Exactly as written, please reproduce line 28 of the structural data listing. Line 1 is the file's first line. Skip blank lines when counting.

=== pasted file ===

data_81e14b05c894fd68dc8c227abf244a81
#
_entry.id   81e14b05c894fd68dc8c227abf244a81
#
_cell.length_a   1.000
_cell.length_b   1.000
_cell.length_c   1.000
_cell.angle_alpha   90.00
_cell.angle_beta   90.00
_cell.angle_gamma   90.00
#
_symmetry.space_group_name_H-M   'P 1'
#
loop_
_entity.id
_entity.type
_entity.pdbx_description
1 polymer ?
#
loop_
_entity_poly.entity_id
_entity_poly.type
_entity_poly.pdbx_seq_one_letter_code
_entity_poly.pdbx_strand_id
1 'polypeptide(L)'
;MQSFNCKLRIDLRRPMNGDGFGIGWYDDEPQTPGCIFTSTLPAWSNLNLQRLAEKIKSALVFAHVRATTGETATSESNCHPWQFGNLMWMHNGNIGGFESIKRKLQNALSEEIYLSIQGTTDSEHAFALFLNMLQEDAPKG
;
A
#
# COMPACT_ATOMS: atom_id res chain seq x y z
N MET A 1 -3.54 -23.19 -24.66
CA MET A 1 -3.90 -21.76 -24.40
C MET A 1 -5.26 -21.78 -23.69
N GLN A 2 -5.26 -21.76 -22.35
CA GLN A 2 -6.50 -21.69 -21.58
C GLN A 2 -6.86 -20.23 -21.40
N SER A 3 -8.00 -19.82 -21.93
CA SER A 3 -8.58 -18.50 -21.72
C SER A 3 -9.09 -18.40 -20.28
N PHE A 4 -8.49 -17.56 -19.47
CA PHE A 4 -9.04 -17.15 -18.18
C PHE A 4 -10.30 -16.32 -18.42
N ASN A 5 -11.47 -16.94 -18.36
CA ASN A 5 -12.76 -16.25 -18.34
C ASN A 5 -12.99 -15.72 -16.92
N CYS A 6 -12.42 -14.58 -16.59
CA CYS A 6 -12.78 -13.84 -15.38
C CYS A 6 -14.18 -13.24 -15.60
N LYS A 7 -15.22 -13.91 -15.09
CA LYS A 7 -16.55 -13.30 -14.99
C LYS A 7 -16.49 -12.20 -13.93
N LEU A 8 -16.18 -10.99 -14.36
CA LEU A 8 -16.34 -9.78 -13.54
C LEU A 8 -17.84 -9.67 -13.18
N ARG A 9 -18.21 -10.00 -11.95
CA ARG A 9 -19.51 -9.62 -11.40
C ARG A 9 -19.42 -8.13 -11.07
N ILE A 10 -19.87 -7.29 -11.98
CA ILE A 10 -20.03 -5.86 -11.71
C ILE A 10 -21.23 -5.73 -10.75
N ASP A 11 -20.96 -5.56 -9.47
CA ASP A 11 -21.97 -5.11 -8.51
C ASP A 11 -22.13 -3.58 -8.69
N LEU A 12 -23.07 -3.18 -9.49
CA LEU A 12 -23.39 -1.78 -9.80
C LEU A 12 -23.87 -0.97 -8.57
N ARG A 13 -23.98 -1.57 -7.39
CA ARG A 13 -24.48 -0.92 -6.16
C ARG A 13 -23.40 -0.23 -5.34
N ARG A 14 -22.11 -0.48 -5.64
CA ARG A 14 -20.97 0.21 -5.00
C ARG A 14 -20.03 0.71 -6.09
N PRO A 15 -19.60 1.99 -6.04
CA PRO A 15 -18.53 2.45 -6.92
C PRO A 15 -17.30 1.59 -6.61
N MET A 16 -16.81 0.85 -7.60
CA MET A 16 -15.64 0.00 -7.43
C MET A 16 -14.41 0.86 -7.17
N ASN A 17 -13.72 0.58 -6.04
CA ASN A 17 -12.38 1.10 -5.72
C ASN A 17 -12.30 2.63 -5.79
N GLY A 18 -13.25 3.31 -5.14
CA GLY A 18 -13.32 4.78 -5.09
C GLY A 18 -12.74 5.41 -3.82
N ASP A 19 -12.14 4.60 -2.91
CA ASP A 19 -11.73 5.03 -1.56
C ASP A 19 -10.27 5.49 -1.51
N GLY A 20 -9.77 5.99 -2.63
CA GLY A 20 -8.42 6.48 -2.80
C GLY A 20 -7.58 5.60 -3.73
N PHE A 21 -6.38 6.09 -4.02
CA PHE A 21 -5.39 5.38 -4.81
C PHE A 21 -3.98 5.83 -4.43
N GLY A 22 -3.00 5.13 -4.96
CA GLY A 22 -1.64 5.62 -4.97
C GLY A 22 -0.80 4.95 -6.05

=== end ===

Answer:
A